On Friday March 23, the Secretary of Health and Human Services, Kathleen Sebelius, visited Minnesota to celebrate the second anniversary of the Affordable Care Act. The Secretary is visiting various cities across the country to hear women’s health care stories both so she can understand the realities of our current system, as well as how the law is changing lives in tangible ways. I had the privilege of attending the Minnesota gathering last Friday with my mother, Kathryn and a handful of other Minnesotan women whose lives have been changed by health care reform at the home of Minnesota Nurses Association President Linda Hamilton. Governor Dayton, Senator Franken, and Representative McCollum were also in attendance. I felt honored to be presented with this opportunity.
One by one, each woman shared her story. More often than not, the narratives shared were filled with emotional trauma, heartbreak and uncertainty due to lack of access to critical care or the financial means to pay for health care for themselves or their children.
Unfortunately, our stories are the norm across the United States; and there are millions more that speak to the terrible realities of what it means for individuals and families who experience long term lack of insurance. For me, hearing the stories of these women was, as it always is, a comforting as well as powerfully humbling experience. It is a reminder that I am not alone in my fears and struggles, but also that, while life is fragile, we are unbelievably strong in the face of adversity. Moreover, we are strongest when we have family, friends and community members to support us in our struggles.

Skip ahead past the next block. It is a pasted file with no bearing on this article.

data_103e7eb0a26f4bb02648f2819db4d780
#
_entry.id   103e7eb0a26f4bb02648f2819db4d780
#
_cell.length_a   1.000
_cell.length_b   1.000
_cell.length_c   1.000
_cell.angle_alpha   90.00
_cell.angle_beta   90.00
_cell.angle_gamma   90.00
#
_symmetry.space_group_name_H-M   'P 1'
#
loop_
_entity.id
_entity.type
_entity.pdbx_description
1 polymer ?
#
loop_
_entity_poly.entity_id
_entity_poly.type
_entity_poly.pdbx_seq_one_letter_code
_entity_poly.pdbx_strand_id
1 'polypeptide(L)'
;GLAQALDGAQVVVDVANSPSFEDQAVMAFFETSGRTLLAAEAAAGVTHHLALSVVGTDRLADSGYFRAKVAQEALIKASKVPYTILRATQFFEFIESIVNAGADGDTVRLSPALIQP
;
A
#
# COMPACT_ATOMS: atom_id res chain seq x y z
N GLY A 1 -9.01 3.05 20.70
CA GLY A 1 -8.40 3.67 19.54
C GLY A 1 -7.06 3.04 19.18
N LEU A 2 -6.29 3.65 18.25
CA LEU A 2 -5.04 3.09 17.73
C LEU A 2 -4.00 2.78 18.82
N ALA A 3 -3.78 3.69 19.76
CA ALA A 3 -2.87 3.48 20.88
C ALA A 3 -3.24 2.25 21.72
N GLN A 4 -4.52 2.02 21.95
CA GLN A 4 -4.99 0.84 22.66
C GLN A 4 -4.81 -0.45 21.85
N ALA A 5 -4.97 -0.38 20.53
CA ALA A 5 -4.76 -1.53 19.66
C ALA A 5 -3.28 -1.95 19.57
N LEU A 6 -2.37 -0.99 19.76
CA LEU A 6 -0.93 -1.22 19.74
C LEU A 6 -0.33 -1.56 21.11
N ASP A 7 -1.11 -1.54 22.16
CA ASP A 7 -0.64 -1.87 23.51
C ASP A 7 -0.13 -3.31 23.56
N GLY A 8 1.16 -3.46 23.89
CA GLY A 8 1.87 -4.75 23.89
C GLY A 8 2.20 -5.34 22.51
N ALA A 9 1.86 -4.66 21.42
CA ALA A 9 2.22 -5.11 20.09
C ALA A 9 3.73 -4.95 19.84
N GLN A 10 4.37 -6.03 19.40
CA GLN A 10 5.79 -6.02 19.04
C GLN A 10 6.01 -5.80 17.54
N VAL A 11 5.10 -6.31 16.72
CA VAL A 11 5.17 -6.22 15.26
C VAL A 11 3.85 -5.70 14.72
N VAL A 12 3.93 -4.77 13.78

Those of us who were gathered at that meeting are symbolic of what the Affordable Care Act can do for Minnesotans: It will allow a young woman battling breast cancer to work part-time without risking her COBRA health insurance, provide small businesses with options for insuring their employees, and provide myself and two other teenagers with pre-existing conditions access to health insurance without lifetime limits or the constant fear of being dropped. The law is not perfect, and it is complex, but it does save lives.
Minnesotans have an opportunity ahead of us to support our families and neighbors with the implementation of the Affordable Care Act. Now more than ever, we need to stand together and urge our leaders to create a system that will aid in the health of all Minnesotans. Life has no guarantees, especially when it comes to health — we need to support our fellow Minnesotans through life’s uncertain times.
Abby Schanfield is a student at the University of Minnesota and a leader with TakeAction Minnesota’s Together For Health Program. Thanks to the Affordable Care Act, she can be insured through her parents until she is 26, and no longer has to worry about lifetime limits on healthcare or denials due to pre-existing conditions. See coverage of the event and Abby’s story in the Star Tribune and the Pioneer Press.